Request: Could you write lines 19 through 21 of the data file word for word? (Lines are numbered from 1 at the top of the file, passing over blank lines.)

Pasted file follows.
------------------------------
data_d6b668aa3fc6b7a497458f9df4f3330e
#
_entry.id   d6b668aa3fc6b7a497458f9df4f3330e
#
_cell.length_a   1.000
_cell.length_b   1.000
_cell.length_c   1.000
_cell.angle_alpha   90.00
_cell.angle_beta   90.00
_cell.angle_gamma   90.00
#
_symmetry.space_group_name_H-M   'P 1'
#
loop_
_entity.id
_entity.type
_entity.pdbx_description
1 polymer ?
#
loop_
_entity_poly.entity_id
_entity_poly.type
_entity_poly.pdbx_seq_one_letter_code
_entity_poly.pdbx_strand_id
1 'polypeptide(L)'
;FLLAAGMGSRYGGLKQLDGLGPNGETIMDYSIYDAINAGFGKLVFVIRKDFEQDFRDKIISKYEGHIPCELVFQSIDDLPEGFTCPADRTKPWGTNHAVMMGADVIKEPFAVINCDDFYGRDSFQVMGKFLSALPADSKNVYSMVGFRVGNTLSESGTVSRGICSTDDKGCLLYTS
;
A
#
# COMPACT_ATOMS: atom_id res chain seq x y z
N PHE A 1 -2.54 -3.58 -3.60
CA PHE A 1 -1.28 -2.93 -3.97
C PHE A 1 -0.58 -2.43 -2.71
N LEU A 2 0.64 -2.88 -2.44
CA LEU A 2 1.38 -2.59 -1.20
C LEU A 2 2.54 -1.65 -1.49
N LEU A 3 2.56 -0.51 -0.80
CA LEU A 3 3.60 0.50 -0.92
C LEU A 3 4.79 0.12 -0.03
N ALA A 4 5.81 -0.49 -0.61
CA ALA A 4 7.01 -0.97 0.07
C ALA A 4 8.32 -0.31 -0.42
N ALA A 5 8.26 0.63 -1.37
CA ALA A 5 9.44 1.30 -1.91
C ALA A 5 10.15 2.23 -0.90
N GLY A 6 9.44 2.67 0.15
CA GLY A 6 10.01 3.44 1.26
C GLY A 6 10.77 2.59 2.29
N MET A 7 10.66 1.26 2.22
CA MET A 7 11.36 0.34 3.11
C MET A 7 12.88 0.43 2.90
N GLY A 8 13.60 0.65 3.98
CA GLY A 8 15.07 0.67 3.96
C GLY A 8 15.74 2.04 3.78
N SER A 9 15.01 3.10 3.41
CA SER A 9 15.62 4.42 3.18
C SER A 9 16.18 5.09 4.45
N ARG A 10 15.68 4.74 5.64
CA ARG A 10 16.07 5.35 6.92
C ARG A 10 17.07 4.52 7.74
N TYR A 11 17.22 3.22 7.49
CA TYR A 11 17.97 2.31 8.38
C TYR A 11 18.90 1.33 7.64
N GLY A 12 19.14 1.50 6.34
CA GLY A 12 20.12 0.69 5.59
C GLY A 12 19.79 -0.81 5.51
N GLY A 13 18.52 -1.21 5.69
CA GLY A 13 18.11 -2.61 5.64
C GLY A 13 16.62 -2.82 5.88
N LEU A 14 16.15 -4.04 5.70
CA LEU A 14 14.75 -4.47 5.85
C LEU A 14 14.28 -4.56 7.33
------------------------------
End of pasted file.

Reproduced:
#
loop_
_entity_poly.entity_id